The owner of one of Glasgow’s architectural gems says he wants to put years of stalled deals and disputes behind him and thrash out a future for the rundown masterpiece with Glasgow City Council.

Derek Souter’s Egyptian Halls in Union Street – regarded by many as Alexander “Greek” Thomson’s finest work — needs extensive repairs, totalling at least £10 million, but potentially rising to £30m.

These photos, shot when Mr Souter took our sister paper the Evening Times on a tour of the building, show how the category A-listed property has fallen into disrepair after lying empty for decades.

The Dundee developer says the almost 150-year-old property’s upper floor is an ideal location for a new 100-plus bedroom three or four star hotel, with the ground floor suitable for bars and restaurants.

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He claims it would kick-start the regeneration of Union Street, bringing around 200 jobs to the city.

Glasgow’s local authority, which recently threatened enforcement action if urgent repairs were not carried out, said discussions with Mr Souter are ongoing.

Seven options for refurbishing or redeveloping the building have been drawn up on behalf of the developer, ranging in cost from £10m to a more ambitious
£30m scheme.

These vary from restoring the derelict property to a new building with the original facade retained and would be dependent on funding and planning permission.

Mr Souter said: “I don’t think there’s anything to be derived by revisiting the problems. We are in agreement with the council that we need to move forward. The past should not influence how we get to a solution. There is a phenomenal potential to be realised.

“We just need to work together, it needs a resetting of the hourglass. It has to be done to save the building. You need to get a balance of commercial funding and grant funding.”

Scaffolding surrounds the famous building’s facade, hiding Thomson’s impressive design from view.

On the lower floors, remnants of a Chinese restaurant can be seen on the walls and windows while, rising to the higher levels, light floods in through the gaps in the stone columns.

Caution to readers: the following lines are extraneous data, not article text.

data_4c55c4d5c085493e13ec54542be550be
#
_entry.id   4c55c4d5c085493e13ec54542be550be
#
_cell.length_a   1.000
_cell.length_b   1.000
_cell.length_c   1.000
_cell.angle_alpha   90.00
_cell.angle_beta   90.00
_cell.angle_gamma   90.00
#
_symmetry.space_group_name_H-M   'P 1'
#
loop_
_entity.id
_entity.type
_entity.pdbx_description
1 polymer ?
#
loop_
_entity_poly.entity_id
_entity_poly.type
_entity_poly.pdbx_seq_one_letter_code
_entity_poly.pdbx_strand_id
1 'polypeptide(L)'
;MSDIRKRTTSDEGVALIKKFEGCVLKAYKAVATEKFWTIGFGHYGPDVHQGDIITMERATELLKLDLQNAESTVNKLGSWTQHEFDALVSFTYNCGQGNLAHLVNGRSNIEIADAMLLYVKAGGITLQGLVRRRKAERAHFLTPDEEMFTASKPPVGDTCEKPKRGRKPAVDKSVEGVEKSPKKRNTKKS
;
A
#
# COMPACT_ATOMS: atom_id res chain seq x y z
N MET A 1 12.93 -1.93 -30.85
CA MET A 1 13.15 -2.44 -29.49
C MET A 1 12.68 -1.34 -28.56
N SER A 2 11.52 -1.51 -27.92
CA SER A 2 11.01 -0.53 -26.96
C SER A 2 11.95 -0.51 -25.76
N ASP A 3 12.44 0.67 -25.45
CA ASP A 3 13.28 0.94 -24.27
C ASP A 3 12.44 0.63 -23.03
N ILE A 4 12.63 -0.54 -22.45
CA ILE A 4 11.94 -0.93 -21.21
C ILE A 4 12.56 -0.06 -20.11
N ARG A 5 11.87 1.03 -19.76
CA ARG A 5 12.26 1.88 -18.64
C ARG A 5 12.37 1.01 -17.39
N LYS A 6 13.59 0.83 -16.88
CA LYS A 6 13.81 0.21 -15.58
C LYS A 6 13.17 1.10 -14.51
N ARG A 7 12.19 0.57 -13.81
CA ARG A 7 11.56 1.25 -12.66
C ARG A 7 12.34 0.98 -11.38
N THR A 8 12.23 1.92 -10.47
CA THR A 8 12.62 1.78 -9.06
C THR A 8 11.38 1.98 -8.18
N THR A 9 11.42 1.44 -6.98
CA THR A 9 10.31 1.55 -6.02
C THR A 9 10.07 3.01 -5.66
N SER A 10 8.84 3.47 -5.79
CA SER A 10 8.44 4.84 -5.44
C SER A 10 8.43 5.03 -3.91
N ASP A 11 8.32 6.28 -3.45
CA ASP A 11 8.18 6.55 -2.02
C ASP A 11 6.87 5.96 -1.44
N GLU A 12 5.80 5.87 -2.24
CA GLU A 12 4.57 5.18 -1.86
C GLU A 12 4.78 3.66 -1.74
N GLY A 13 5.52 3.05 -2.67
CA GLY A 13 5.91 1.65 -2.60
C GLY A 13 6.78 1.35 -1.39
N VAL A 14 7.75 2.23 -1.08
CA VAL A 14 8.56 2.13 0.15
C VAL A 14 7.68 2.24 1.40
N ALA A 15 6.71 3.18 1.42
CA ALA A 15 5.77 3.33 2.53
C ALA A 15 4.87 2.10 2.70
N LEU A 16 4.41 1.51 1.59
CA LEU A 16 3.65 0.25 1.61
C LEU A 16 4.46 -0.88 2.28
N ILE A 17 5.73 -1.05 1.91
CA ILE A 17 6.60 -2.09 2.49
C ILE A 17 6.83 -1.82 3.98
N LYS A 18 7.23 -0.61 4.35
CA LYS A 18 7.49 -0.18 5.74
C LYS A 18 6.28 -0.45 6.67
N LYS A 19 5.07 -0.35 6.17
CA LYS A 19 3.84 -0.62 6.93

Standing on the roof gives a stunning view of The Lighthouse, designed by Charles Rennie Mackintosh.

A previous scheme had suggested creating a Mackintosh-Thomson Mews, removing the NCP car park which separates the two famous buildings. This is still included in one of the options, although Mr Souter admits it is unlikely at the moment.

A team is currently carrying out a structural survey on the building, which Mr Souter says will inform which option is most appropriate.

He said the Scottish Government has also got to consider whether it can support any development.

“We’ve got to establish the structural integrity of the building and that will inform all proposals going forward,” the developer added.

“If we could remove the scaffolding we would. The rents on the ground floor would treble, and you wouldn’t have to pay any scaffolding costs.”

READ MORE: Actor David Hayman on Glasgow's other architect, Alexander Greek Thomson

The Egyptian Hall’s upper floors and ground floor are owned by separate companies – Union Street Developments and Union Street Properties. Both are run by Mr Souter alongside his brothers Duncan and Kelvin Kerr.

If a hotel cannot be developed, Mr Souter believes the site could be suitable for offices, accommodation, commercial or social use. 

A Glasgow City Council spokesman said its planning team works with developers to deliver multiple large and complex projects across Glasgow. 

The spokesman added: “Mr Souter has been discussing the future of Egyptian Halls with the council’s planning team for over a decade, during which time several scheme options have been considered but none have been implemented.

“Discussions with Mr Souter and his representatives remain ongoing.

“Council officers recently met with the new engineers appointed by the owner. 

“They have advised that they intend to carry out a survey of their own and further discussions will take place at the correct juncture.

“We recently wrote to the owners of the building outlining our concerns that no meaningful maintenance of the building had taken place.

“Currently, there is no agreed project and no identified developer
that the council has been made aware of.

“In 2010/11, the council and Historic Scotland (£1million and £1.5m respectively) made substantial funds available to the developer for this project, providing certain conditions were met within a timescale.  

“These conditions were not met, and so the funding could not be released.”